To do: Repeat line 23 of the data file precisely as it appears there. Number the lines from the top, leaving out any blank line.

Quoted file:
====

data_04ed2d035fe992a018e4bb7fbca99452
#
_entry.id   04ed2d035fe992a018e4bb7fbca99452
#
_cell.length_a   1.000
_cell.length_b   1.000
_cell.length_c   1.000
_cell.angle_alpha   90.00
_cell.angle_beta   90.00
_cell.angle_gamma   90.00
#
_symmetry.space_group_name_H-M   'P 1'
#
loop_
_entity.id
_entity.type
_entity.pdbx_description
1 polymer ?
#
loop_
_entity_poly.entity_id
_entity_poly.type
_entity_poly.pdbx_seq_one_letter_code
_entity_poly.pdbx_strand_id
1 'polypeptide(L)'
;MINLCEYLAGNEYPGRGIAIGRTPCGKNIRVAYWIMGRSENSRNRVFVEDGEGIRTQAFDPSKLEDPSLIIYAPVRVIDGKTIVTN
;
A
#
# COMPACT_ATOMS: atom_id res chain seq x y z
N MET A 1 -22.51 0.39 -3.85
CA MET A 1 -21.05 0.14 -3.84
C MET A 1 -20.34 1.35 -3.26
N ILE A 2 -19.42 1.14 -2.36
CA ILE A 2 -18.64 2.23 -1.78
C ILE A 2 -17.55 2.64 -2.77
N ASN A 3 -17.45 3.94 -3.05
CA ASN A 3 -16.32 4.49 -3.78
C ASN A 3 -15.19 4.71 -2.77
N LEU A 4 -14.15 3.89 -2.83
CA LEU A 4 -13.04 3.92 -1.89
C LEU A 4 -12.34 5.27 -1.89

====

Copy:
_entity_poly.pdbx_seq_one_letter_code